Monday, April 09, 2007

You'd Have To Be A News Reporter

I started becoming interested in what was happening around me, and around the world, as a teenager. Or, roughly, around the time I began working in the news department of a fairly large radio station. It stays with you, this interest.

Listening to the Valley is of interest:

An ambulance is dispatched to an elderly lady’s home, but upon arrival, the attendants call for the coroner. A kitchen fire in the Heights section, easily extinguished. Swoyersville police car 1 on a traffic stop, being backed up by Forty Fort 1.

Huh? Where is Swoyersville 2? Oh, they don’t have two cars. Neither does Forty Fort. None of those small burgs have more than one cop. Sometimes even the chief is a part-time employee. Others don’t have any cops at all.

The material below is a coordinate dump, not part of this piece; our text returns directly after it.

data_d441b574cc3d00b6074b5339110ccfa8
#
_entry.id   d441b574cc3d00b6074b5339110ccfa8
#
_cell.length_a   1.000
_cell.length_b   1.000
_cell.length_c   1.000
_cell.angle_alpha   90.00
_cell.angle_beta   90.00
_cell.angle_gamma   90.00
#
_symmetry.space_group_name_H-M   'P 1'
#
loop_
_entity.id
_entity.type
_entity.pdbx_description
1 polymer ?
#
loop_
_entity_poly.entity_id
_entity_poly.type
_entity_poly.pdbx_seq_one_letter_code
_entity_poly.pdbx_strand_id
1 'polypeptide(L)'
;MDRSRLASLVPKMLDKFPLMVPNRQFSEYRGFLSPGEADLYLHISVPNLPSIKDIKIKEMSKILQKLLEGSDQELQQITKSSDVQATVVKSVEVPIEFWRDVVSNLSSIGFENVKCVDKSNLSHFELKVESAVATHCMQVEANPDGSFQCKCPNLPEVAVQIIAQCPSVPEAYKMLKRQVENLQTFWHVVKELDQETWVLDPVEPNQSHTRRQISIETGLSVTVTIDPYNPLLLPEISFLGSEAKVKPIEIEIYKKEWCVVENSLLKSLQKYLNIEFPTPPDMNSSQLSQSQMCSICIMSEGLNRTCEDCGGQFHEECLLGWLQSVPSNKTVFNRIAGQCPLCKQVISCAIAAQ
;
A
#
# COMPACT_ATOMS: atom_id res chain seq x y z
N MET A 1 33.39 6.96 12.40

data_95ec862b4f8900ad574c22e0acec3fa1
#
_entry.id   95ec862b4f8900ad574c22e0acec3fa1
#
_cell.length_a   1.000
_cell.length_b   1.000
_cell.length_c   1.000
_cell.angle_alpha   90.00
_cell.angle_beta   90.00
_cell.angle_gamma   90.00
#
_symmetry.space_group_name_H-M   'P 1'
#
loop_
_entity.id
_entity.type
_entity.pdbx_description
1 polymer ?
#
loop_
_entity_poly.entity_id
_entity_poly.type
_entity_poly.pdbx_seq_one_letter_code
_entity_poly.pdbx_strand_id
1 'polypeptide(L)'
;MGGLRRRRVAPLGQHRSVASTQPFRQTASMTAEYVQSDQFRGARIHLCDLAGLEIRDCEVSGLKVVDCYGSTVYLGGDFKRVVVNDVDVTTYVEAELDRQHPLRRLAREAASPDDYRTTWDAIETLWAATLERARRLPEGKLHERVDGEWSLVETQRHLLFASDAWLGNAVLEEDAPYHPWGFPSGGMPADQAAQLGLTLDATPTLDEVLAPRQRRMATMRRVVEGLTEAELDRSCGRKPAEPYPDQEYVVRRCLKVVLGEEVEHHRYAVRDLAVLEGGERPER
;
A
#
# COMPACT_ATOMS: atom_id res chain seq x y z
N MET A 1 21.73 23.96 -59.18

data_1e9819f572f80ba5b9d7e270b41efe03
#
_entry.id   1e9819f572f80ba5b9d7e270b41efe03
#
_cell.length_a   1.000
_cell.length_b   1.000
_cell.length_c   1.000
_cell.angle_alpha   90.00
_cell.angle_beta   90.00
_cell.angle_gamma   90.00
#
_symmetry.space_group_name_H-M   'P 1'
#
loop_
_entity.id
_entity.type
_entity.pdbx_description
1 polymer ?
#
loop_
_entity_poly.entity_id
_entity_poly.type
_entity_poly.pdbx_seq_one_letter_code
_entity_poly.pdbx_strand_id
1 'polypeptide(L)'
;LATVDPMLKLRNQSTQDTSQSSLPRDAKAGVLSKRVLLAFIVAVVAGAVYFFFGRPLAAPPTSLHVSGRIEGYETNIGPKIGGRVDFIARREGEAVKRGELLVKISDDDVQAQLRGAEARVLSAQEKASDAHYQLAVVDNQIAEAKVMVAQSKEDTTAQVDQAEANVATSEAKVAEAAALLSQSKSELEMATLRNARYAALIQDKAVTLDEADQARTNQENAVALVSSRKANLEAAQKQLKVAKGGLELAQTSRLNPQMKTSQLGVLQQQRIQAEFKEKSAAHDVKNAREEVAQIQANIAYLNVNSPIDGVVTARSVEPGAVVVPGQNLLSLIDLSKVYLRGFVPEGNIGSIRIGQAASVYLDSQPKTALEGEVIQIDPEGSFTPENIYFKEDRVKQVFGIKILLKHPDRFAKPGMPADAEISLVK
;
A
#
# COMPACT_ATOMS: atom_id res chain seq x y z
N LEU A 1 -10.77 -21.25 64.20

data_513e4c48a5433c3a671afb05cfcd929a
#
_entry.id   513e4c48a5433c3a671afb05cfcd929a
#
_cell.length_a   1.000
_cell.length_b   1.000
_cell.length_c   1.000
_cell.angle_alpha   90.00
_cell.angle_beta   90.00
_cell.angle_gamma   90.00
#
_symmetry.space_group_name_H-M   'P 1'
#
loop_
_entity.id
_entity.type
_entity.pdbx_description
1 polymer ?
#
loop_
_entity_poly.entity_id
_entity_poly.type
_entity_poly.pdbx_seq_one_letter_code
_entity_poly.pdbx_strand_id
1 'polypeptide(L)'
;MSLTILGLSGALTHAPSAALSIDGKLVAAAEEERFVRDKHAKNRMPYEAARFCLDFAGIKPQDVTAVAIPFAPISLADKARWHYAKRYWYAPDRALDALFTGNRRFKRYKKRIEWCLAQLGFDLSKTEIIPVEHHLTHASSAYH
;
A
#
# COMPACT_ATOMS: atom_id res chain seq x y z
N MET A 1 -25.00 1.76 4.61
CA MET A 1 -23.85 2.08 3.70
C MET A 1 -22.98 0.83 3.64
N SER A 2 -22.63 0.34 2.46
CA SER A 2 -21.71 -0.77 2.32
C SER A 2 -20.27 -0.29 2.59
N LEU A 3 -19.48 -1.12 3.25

So the scanner runs, its volume set low, barely audible. It’s the sound of life in the Valley. Who needs to know this? Anybody who looks at a traffic stop, or an auto accident, and wonders what’s going on. People who hear sirens and try to figure out where the emergency vehicles are going. All those who read the police reports in the newspaper.

I just get them quicker. Quicker, as in, “Right now.” Radio’s theory is, “When you hear it, it’s news; when you read it, it’s history.” A scanner is a reporter’s gossipy pal.


Blogger Cold Josh Vail said...

Who else sits on scanners?

A friend of ours, incapable to get out and around would get on his about 3:00 PM and listen for reports of roadkills. He would call my podnah and we'd race over there and if it wasn't too beat up or if the DOT hadn't picked it up, we did. It is illegal, which makes it that much more fun. The last deer we got was hit in the head and shoulders, but we got 51 lbs. of venison out of it!

April 09, 2007 6:59 AM  

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